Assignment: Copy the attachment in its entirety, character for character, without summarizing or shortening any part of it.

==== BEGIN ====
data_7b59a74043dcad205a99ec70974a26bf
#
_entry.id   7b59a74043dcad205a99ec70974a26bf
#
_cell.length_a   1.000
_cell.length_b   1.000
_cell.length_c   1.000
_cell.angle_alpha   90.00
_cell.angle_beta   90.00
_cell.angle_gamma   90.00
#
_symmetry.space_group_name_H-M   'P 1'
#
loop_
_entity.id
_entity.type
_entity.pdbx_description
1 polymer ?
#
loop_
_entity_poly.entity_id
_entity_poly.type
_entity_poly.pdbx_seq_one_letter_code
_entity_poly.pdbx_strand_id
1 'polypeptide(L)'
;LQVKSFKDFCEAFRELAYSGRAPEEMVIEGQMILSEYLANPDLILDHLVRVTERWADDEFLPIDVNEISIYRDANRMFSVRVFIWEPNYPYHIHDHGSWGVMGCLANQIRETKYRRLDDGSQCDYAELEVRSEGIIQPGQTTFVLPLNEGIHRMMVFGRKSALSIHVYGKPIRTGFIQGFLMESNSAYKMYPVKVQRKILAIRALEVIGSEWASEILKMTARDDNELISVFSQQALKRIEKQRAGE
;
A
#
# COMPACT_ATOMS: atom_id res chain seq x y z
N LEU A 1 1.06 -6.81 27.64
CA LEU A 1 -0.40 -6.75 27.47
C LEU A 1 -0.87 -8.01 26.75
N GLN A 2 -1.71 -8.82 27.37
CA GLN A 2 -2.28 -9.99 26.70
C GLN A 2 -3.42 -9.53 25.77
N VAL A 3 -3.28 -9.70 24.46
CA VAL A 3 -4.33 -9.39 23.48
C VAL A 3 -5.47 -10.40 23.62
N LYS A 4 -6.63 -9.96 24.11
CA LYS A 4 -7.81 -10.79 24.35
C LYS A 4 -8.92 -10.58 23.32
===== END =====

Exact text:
data_7b59a74043dcad205a99ec70974a26bf
#
_entry.id   7b59a74043dcad205a99ec70974a26bf
#
_cell.length_a   1.000
_cell.length_b   1.000
_cell.length_c   1.000
_cell.angle_alpha   90.00
_cell.angle_beta   90.00
_cell.angle_gamma   90.00
#
_symmetry.space_group_name_H-M   'P 1'
#
loop_
_entity.id
_entity.type
_entity.pdbx_description
1 polymer ?
#
loop_
_entity_poly.entity_id
_entity_poly.type
_entity_poly.pdbx_seq_one_letter_code
_entity_poly.pdbx_strand_id
1 'polypeptide(L)'
;LQVKSFKDFCEAFRELAYSGRAPEEMVIEGQMILSEYLANPDLILDHLVRVTERWADDEFLPIDVNEISIYRDANRMFSVRVFIWEPNYPYHIHDHGSWGVMGCLANQIRETKYRRLDDGSQCDYAELEVRSEGIIQPGQTTFVLPLNEGIHRMMVFGRKSALSIHVYGKPIRTGFIQGFLMESNSAYKMYPVKVQRKILAIRALEVIGSEWASEILKMTARDDNELISVFSQQALKRIEKQRAGE
;
A
#
# COMPACT_ATOMS: atom_id res chain seq x y z
N LEU A 1 1.06 -6.81 27.64
CA LEU A 1 -0.40 -6.75 27.47
C LEU A 1 -0.87 -8.01 26.75
N GLN A 2 -1.71 -8.82 27.37
CA GLN A 2 -2.28 -9.99 26.70
C GLN A 2 -3.42 -9.53 25.77
N VAL A 3 -3.28 -9.70 24.46
CA VAL A 3 -4.33 -9.39 23.48
C VAL A 3 -5.47 -10.40 23.62
N LYS A 4 -6.63 -9.96 24.11
CA LYS A 4 -7.81 -10.79 24.35
C LYS A 4 -8.92 -10.58 23.32